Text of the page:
Organisers of the concert announced the line-up for the Last Night of the Proms ahead of the event on Saturday September 12 at Royal Albert Hall. A campaign to omit the Rule Britannia and Land of Hope and Glory from the concert has garnered widespread support on social media. Many backers had said the words of the songs were offensive and outdated and called for a ban on them being performed in public.
In a statement, the BBC said: “In light of the recent speculation about the Last Night of the Proms, we are today announcing the programme for the concert.
“We very much regret the unjustified personal attacks on Dalia Stasevska, BBC Symphony Orchestra Principal Guest Conductor made on social media and elsewhere.
“As ever, decisions about the Proms are made by the BBC, in consultation with all artists involved.
“The Proms will reinvent the Last Night in this extraordinary year so that it respects the traditions and spirit of the event whilst adapting to very different circumstances at this moment in time.
“With much reduced musical forces and no live audience, the Proms will curate a concert that includes familiar, patriotic elements such as Jerusalem and the National Anthem, and bring in new moments capturing the mood of this unique time, including You’ll Never Walk Alone, presenting a poignant and inclusive event for 2020.”
The BBC said the programme would include “new orchestral versions of Pomp and Circumstance March No. 1 “Land of Hope and Glory” (arr. Anne Dudley) and Rule Britannia! as part of the Sea Songs, as Henry Wood did in 1905”.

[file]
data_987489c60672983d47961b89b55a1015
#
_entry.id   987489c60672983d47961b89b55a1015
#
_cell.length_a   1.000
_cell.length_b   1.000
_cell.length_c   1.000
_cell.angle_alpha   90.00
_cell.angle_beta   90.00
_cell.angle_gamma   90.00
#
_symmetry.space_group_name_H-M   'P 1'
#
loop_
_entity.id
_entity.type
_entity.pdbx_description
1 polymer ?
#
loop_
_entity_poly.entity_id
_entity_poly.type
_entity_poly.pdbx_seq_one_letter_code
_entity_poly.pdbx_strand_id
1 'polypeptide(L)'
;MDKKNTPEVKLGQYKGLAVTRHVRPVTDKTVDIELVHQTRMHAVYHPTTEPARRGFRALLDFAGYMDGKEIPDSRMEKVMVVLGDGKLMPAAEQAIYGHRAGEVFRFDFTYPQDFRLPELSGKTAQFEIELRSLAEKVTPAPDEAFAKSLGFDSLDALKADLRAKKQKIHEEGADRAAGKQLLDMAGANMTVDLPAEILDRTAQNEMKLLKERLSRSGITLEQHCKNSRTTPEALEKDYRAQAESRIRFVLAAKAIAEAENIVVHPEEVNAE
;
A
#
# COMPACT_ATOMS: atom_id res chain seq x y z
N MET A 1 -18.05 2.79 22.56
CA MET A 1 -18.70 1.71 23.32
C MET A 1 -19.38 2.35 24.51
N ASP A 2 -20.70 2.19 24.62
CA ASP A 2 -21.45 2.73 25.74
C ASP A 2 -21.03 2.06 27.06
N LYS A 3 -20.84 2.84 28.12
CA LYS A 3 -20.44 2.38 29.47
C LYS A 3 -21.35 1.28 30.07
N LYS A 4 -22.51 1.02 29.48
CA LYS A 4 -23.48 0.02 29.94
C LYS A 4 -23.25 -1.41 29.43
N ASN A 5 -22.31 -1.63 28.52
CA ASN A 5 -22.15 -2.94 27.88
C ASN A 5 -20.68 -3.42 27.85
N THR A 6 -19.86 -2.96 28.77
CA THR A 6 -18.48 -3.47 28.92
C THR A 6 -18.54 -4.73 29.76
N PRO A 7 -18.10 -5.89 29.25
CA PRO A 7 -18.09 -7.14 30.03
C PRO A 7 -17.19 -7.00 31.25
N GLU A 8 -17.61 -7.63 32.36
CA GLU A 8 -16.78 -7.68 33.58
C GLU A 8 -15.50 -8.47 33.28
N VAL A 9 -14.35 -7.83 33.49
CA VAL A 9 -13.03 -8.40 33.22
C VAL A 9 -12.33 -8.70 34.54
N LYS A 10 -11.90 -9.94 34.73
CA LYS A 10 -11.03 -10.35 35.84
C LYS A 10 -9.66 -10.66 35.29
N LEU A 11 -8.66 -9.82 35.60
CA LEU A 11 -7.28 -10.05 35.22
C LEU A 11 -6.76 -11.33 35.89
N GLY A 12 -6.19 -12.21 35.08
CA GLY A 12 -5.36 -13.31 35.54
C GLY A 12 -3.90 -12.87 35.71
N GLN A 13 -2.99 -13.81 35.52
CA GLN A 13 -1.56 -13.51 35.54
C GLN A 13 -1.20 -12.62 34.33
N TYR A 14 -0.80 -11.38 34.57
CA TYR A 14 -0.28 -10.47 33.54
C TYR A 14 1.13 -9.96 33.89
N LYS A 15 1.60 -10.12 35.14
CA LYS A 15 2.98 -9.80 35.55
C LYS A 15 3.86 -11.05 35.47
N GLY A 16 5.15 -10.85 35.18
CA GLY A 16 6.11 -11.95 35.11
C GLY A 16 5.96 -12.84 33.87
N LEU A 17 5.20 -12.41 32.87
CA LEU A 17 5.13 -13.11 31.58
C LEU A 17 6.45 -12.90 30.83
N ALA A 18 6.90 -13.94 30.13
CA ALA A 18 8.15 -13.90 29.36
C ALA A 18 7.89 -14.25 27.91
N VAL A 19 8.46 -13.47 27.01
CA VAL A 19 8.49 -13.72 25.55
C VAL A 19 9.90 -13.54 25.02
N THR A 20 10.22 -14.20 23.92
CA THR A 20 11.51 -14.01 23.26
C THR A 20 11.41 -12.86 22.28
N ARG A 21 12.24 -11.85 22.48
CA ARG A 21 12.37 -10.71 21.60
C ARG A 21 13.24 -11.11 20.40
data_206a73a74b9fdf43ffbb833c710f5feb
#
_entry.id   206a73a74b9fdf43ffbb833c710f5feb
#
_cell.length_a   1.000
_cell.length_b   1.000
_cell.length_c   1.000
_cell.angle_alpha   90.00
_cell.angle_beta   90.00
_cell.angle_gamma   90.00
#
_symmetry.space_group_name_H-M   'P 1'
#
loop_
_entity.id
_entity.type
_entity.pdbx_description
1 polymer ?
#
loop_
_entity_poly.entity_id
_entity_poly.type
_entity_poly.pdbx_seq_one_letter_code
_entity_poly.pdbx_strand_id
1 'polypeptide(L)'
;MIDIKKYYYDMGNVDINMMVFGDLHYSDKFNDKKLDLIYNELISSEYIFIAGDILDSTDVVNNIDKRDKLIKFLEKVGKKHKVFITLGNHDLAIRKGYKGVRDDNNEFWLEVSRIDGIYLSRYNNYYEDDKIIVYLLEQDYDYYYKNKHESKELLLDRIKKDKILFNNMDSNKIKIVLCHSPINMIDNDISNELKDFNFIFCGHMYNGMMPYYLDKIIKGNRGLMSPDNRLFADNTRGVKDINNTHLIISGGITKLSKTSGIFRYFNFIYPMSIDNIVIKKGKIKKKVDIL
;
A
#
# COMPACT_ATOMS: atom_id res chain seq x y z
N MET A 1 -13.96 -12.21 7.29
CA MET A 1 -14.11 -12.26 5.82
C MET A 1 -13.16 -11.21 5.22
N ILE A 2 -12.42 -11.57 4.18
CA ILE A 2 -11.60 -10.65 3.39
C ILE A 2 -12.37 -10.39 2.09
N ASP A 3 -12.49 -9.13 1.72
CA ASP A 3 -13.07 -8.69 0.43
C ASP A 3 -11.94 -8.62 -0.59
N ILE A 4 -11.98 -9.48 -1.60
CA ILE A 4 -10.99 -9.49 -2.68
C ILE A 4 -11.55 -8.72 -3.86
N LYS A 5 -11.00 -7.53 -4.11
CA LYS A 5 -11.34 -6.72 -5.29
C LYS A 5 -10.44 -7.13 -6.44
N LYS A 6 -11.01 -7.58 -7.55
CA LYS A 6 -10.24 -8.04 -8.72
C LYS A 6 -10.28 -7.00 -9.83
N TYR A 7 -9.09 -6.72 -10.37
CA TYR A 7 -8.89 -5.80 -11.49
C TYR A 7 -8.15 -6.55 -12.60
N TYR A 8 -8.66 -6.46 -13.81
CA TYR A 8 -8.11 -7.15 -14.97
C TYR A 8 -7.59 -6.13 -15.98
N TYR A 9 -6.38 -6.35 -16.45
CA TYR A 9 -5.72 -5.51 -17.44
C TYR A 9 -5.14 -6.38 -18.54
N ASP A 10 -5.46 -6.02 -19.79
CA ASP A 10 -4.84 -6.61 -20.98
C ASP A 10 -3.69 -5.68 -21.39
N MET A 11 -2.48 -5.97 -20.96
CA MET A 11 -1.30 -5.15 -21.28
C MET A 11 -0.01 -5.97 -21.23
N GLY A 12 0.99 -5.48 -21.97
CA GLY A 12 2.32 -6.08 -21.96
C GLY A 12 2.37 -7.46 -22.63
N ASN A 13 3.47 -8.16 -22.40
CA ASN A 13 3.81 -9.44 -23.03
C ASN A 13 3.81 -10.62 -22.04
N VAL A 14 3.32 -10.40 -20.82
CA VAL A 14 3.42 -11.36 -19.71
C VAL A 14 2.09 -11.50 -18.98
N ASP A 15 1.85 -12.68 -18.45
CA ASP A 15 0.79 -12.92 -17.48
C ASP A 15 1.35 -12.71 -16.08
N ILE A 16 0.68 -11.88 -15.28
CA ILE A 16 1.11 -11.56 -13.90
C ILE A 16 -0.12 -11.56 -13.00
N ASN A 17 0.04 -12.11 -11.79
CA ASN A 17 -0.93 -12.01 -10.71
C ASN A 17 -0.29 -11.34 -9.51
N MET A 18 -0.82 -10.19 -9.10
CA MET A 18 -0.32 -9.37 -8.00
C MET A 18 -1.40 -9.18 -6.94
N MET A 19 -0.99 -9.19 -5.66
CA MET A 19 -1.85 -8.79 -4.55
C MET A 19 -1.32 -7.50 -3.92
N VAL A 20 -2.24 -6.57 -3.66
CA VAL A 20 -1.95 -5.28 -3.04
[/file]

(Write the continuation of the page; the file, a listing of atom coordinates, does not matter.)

Dalia Stasevska, from Finland, is conducting the Last Night this year, with soprano Golda Schultz and the BBC Symphony Orchestra performing.
Ninety-six percent of respondents said no while just four percent said yes.
Only 109 (less than one percent) said they didn’t know.
Between 8.45am and 8.15pm a total of 19,790 readers took part in the survey.
The BBC’s confirmation comes after The Sunday Times reported that organisers feared a backlash because of the perceived association the traditional anthems have with colonialism and slavery.
Downing Street waded into the controversy and Culture Secretary Oliver Dowden said he had written to the BBC over the issue.
A Number 10 spokesman said the Prime Minister believes in tackling the “substance” not the “symbols” of problems.
He said: “This is a decision and a matter for the organisers of the Proms and the BBC.
“But the PM previously has set out his position on like issues and has been clear that while he understands the strong emotions involved in these discussions, we need to tackle the substance of problems, not the symbols.”
Culture Secretary Mr Dowden said that “confident, forward-looking nations don’t erase their history”.
He wrote on Twitter: “Rule Britannia! and Land of Hope and Glory are highlights of the Last Night of the Proms.
“(I) Share concerns of many about their potential removal and have raised this with (the) BBC.
“Confident forward-looking nations don’t erase their history, they add to it.”